Summer doesn’t officially end until September 22nd. By the way, if you’re keeping track, the exact time of the Autumnal Equinox is 6:54 p.m. Pacific Daylight Time.
However, for most of us the three-day Labor Day weekend is the traditional end of summer. It’s the three months that most of us use for vacations. And we all know they are that couple of weeks — more or less — where we recharge and refocus.
Or do we?
A Harris Poll done by the American Psychological Association (APA) concludes that for 64% of us, the feel-good of vacation wears off in just a few days of the daily grind.
• 24% lose the benefits within a couple of days
• 40% say they are running on fumes within the same time frame
In other words, APA Center for Organizational Excellence head David Ballard notes, “Employers shouldn’t rely on the occasional vacation to offset a stressful work environment. Unless they address the organizational factors causing stress and promote ongoing stress management efforts, the benefits of time off can be fleeting. When stress levels spike again shortly after employees return to work, that’s bad for workers and for business. Employers can do better.”
How to get there is the big question. The first stop in finding the answer is identifying the cause — or causes — of that stress:
• Low salaries
• No growth opportunity
• Heavy workloads
• Long hours
• Unrealistic job expectations
That means those returning to work after a vacation return to those stresses and those stresses quickly overwhelm them. Plus, vacations really aren’t vacations:
• 66% report vacations reduce stress and boost energy, motivation and work quality
• But 20% say vacations are almost as stressful as work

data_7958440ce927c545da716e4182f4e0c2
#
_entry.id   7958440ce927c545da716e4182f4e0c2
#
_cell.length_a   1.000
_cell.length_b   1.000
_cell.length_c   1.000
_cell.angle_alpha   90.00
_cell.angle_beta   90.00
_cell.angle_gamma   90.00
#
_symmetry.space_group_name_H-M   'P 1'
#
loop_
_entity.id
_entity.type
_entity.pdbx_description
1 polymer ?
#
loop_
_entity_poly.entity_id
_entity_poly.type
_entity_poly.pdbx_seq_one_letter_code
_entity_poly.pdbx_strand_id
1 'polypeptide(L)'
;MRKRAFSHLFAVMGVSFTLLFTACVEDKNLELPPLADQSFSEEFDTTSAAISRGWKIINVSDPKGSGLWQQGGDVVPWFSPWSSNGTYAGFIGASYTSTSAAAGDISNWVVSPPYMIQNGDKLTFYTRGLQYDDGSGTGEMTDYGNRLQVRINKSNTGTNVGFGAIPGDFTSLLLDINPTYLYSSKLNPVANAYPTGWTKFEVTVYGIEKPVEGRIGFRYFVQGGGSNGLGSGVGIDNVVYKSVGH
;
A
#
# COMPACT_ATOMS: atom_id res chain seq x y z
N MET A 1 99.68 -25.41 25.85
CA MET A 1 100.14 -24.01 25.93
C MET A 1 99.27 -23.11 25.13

• 28% of employees end up working more than they planned while on vacation
• 42% say they dread going back to work
• Most employees say vacations are aren’t “welcomed” by their supervisors
• Just 41% are encouraged to take time off
• Only 38% of supervisors say they encourage employees to take a vacation
The APA says that is odd — and wasteful of employee health — because companies that support vacations tend to have happier workplaces. Those employees feel more valued and satisfied with their jobs.
Ballard said, “Websites and magazine articles offer plenty of tips on how to make the most of time out of the office, but often put the onus on the individual employee and ignore important organizational factors. A supportive culture and supervisor, the availability of adequate paid time off, effective work-life policies and practices, and psychological issues like trust and fairness all play a major role in how employees achieve maximum recharge.”
That message — Ballard says — comes from the top and “a culture that supports time off [that] is woven throughout all aspects of the workplace.”
Those organizations — the APA notes — provide stress management resources. This is a critical factor in creating happy employees because 35% say they experience chronic work stress and only 40% have employers that give them stress-management resources.
Last. Ballard said employers who add mental health resources to the work environment will have employees following a healthier lifestyle. “Chronic work stress, insufficient mental health resources, feeling overworked and under supported — these are issues facing too many workers, but it doesn’t have to be this way,” he said.
Source link: Study Finds